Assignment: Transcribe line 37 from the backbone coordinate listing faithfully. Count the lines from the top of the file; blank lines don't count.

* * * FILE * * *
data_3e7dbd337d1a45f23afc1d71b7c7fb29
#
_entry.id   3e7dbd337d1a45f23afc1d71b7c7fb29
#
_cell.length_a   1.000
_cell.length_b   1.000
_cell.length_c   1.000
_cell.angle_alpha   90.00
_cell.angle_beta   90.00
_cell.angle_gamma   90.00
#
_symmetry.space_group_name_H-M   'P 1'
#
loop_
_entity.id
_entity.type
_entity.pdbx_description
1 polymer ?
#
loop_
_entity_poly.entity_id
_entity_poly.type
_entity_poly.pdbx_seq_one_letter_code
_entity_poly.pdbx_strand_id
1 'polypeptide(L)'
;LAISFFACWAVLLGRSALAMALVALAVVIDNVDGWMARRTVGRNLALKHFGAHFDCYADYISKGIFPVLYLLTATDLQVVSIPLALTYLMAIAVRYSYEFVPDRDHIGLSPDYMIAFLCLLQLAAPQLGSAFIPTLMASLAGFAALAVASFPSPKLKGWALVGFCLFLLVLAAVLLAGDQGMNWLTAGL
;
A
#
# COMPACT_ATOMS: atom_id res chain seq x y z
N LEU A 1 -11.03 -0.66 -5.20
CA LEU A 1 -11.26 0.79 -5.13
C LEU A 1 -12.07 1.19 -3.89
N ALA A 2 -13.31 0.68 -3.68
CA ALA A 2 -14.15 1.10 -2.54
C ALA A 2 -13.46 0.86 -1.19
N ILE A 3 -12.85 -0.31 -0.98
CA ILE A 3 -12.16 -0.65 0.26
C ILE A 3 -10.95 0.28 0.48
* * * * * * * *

N ILE A 3 -12.85 -0.31 -0.98